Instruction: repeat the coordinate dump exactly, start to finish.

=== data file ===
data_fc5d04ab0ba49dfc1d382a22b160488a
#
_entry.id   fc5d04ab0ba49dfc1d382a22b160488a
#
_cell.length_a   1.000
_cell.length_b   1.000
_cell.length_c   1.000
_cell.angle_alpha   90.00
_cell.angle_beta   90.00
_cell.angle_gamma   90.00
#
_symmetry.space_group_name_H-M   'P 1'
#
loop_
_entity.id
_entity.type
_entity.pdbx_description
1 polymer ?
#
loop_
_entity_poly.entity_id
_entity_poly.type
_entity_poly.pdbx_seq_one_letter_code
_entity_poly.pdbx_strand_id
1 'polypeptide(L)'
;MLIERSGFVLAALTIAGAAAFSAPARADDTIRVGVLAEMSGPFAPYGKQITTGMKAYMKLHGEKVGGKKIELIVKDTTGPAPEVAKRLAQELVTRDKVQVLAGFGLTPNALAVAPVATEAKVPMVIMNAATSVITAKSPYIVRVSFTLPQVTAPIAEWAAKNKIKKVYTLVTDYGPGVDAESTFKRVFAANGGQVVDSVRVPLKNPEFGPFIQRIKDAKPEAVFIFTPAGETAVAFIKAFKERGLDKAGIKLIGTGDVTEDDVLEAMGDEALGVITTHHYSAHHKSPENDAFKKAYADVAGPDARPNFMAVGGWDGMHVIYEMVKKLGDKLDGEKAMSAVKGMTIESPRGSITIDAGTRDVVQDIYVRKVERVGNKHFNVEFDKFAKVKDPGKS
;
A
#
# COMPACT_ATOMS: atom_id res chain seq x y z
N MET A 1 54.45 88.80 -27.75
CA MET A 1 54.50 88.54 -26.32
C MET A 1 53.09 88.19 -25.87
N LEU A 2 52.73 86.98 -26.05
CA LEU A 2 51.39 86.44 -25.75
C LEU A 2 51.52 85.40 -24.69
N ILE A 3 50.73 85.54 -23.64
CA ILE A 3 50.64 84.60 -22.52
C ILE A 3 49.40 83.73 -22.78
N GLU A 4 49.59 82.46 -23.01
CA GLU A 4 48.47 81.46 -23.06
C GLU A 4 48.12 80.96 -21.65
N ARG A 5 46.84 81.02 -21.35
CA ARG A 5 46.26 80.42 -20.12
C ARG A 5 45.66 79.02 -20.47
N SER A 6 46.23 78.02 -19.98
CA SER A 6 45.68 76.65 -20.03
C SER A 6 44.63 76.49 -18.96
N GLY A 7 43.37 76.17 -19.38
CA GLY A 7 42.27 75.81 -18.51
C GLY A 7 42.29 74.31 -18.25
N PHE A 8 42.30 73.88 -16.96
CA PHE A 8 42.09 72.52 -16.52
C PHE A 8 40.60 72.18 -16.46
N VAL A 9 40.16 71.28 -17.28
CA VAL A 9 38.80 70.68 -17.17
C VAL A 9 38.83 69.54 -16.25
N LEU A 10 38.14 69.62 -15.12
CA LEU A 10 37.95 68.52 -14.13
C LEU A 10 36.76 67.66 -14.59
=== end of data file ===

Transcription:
data_fc5d04ab0ba49dfc1d382a22b160488a
#
_entry.id   fc5d04ab0ba49dfc1d382a22b160488a
#
_cell.length_a   1.000
_cell.length_b   1.000
_cell.length_c   1.000
_cell.angle_alpha   90.00
_cell.angle_beta   90.00
_cell.angle_gamma   90.00
#
_symmetry.space_group_name_H-M   'P 1'
#
loop_
_entity.id
_entity.type
_entity.pdbx_description
1 polymer ?
#
loop_
_entity_poly.entity_id
_entity_poly.type
_entity_poly.pdbx_seq_one_letter_code
_entity_poly.pdbx_strand_id
1 'polypeptide(L)'
;MLIERSGFVLAALTIAGAAAFSAPARADDTIRVGVLAEMSGPFAPYGKQITTGMKAYMKLHGEKVGGKKIELIVKDTTGPAPEVAKRLAQELVTRDKVQVLAGFGLTPNALAVAPVATEAKVPMVIMNAATSVITAKSPYIVRVSFTLPQVTAPIAEWAAKNKIKKVYTLVTDYGPGVDAESTFKRVFAANGGQVVDSVRVPLKNPEFGPFIQRIKDAKPEAVFIFTPAGETAVAFIKAFKERGLDKAGIKLIGTGDVTEDDVLEAMGDEALGVITTHHYSAHHKSPENDAFKKAYADVAGPDARPNFMAVGGWDGMHVIYEMVKKLGDKLDGEKAMSAVKGMTIESPRGSITIDAGTRDVVQDIYVRKVERVGNKHFNVEFDKFAKVKDPGKS
;
A
#
# COMPACT_ATOMS: atom_id res chain seq x y z
N MET A 1 54.45 88.80 -27.75
CA MET A 1 54.50 88.54 -26.32
C MET A 1 53.09 88.19 -25.87
N LEU A 2 52.73 86.98 -26.05
CA LEU A 2 51.39 86.44 -25.75
C LEU A 2 51.52 85.40 -24.69
N ILE A 3 50.73 85.54 -23.64
CA ILE A 3 50.64 84.60 -22.52
C ILE A 3 49.40 83.73 -22.78
N GLU A 4 49.59 82.46 -23.01
CA GLU A 4 48.47 81.46 -23.06
C GLU A 4 48.12 80.96 -21.65
N ARG A 5 46.84 81.02 -21.35
CA ARG A 5 46.26 80.42 -20.12
C ARG A 5 45.66 79.02 -20.47
N SER A 6 46.23 78.02 -19.98
CA SER A 6 45.68 76.65 -20.03
C SER A 6 44.63 76.49 -18.96
N GLY A 7 43.37 76.17 -19.38
CA GLY A 7 42.27 75.81 -18.51
C GLY A 7 42.29 74.31 -18.25
N PHE A 8 42.30 73.88 -16.96
CA PHE A 8 42.09 72.52 -16.52
C PHE A 8 40.60 72.18 -16.46
N VAL A 9 40.16 71.28 -17.28
CA VAL A 9 38.80 70.68 -17.17
C VAL A 9 38.83 69.54 -16.25
N LEU A 10 38.14 69.62 -15.12
CA LEU A 10 37.95 68.52 -14.13
C LEU A 10 36.76 67.66 -14.59